The idea for Arbor Day originally came from Nebraska. If you were to visit Nebraska today, you’d be thoroughly surprised that it was once a treeless plain. Among pioneers moving into the Nebraska Territory was J. Sterling Morton from Detroit, Michigan. The Morton’s new home in Nebraska was quickly planted with trees, shrubs and flowers. Mr. Morton was a journalist and became the editor of the state’s first newspaper. He quickly spread his enthusiasm for trees to his readers.
His fellow pioneers also missed the trees from their home states. They quickly realized how important trees were as windbreaks, shade from the sun, for fuel and building materials. Mr. Morton encouraged individuals to plant trees, but he encouraged civic organizations and groups to do the same.
Arbor Day’s beginning started with the first tree-planting holiday designated by the State Board of Agriculture to be April 10, 1872. Prizes were offered to counties and individuals and resulted in what was estimated to be more than ONE MILLION trees planted in Nebraska on the first Arbor Day. In 1885, Arbor Day was named a legal holiday in Nebraska and Morton’s birthday, April 22nd, was chosen for the permanent observance date.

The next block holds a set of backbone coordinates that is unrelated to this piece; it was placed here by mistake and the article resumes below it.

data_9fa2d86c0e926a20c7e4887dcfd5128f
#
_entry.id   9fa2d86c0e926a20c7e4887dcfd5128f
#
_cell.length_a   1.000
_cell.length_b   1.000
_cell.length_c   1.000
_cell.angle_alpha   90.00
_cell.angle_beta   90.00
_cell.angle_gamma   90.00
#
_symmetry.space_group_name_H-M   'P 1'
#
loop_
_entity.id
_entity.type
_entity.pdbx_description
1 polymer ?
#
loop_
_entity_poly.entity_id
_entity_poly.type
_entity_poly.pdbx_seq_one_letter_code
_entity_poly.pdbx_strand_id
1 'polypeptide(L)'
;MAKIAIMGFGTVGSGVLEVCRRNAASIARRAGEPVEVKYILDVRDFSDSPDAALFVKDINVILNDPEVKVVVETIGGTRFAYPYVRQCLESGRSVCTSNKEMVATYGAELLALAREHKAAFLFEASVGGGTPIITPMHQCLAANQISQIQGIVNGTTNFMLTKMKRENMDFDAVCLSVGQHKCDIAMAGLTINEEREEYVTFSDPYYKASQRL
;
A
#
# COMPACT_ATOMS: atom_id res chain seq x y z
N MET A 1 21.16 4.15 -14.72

In 1885, Nebraska City students of different grades met at their schools for the purpose of planting at least one tree. Each tree planted was labeled with the grade, date planted, and was to be cared for by that grade. When the plantings were completed, 1000 students formed a line to begin the parade from their schools to the city’s opera hall. By the time the parade reached the hall, over 1,000 townspeople had joined the march. The celebrants were addressed by the founder of Arbor Day, J. Sterling Morton.
The most common date for state observances is the last Friday in April. But a number of states have selected other times to celebrate so as to coincide with the best tree planting weather. Arbor Day can be observed from January and February in the south to May in the far north.
Today, as we plan for our local Arbor Day Celebration, we think back to what is possible from one person’s enthusiasm and courage.
Check our calendar in the Spring to see when Front Royal will be holding its Arbor Day Celebration. We look forward to seeing you there.
Information taken from “The History of Arbor Day” from the National Arbor Day Foundation Web site.